Michael and I planned an exciting study trip for March 2020. We all know what hap-pened instead. But, after placing Continuing Education on hold for four years, the two of us were finally able to revel in the highlights last week. The plan was to play and study organs recently built or rebuilt by Harrison & Harrison. Even if you don’t know their name, you’ll certainly recognize some of their instruments.

First stop was York Minster. Evensong with the girls and adults was beautiful. The boy and girl choirs share the workload evenly, and listening to rehearsal on the other side of the rood screen, in one of the most pleasant queues ever, fools many listeners when guessing which choir is singing. Playing the organ, then picking the music director’s mind about the recent organ rebuild, music programming, and other tricks of the trade was quite inspiring; and the Dean is known for organizing choir tours.

We visited a few smaller instruments in Yorkshire before a train to London led us to Westminster Cathedral for the only non-Harrison instruments of the trip. Late night in an empty cathedral is always a mystical experience. The Organ Scholar recently vacated my former job in New Haven, so we connected on several levels.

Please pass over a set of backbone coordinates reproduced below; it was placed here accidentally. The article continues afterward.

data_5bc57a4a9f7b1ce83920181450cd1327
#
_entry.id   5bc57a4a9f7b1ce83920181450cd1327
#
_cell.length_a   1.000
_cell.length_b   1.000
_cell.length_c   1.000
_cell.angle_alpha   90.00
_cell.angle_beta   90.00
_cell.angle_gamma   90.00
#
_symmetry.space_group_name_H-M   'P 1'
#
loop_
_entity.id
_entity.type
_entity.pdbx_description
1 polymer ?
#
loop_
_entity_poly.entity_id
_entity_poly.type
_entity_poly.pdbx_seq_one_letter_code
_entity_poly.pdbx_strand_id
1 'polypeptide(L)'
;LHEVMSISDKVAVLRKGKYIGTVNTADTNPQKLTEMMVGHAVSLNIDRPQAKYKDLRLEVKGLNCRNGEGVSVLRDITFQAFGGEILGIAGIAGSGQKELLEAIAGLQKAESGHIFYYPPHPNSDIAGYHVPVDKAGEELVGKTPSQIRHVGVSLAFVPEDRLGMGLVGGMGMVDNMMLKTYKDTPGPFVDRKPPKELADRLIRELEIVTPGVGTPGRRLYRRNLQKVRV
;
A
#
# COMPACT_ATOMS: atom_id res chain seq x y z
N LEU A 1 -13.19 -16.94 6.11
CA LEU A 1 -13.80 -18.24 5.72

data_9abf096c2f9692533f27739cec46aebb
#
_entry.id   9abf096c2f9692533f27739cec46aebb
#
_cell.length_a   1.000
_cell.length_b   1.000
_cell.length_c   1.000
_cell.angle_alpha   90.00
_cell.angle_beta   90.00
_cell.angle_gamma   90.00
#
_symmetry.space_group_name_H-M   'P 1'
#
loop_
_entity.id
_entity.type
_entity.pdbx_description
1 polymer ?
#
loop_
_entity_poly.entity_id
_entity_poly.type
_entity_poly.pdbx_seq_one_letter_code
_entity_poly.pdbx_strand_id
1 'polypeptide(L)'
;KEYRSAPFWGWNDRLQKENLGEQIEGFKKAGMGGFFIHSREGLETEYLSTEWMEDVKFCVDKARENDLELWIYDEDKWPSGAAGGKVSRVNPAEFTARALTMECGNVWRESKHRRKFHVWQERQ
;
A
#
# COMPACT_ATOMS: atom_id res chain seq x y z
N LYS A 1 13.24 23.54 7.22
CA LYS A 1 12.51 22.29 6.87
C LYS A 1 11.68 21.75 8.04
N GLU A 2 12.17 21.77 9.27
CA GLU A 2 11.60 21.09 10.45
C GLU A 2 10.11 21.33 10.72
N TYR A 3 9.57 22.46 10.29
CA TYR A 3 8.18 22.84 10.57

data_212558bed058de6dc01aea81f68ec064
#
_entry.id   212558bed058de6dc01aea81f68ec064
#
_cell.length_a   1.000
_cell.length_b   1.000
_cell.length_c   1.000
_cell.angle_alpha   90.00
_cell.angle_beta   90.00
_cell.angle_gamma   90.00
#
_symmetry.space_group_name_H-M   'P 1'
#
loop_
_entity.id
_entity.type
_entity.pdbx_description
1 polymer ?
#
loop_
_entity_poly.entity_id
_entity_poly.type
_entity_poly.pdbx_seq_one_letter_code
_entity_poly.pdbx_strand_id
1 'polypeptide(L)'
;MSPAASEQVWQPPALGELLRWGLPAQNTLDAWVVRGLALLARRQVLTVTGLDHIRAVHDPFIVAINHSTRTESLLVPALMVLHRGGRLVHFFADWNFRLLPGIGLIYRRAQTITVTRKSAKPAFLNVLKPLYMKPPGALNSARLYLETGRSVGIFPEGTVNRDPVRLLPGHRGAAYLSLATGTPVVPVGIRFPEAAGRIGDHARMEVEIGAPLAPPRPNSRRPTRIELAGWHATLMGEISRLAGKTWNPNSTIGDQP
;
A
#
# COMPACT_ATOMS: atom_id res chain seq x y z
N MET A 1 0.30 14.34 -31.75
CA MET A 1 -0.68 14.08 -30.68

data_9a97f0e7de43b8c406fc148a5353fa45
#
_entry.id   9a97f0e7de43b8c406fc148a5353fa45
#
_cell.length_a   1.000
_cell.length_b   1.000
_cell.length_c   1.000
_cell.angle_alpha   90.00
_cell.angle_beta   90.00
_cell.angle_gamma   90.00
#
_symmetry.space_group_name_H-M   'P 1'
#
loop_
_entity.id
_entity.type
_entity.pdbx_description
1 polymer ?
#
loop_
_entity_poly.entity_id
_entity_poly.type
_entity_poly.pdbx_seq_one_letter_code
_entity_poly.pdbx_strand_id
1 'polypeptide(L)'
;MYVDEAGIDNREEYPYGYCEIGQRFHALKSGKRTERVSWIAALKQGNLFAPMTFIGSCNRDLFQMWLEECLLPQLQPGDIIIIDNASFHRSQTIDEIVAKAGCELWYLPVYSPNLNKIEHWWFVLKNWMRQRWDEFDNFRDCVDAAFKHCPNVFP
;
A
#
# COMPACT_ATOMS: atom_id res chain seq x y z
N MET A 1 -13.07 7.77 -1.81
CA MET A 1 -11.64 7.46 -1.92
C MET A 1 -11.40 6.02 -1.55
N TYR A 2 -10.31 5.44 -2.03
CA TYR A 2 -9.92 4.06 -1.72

Westminster Abbey boasts a glorious instrument, though they are not fond of photos and videos. The choir was fabulous every time.

Another train took us to Canterbury Cathedral, where we were entrusted with the keys to the entire building (after Evensong, of course!). This was a perfect opportunity for Mi-chael and me to evaluate the new instrument from all over the building, texting one an-other with ideas and taking turns to play or listen. By now I had noticed how many of the cathedral musicians were younger than I am.

Back in London, we enjoyed two visits to Watts & Co., whose vestments you may have seen at the recent Coronation. A feast for the eyes and dreams.

Finally, there was the organ at All Saints’, Margaret Street, now played by a student I taught a few years ago in Sydney.

I find God in the welcoming people we meet, in well-constructed liturgies, in gaze-lifting architecture, in carefully prepared music, and in the grace-filled hospitality of all those things combined. Now to share it all in the new season’s plans.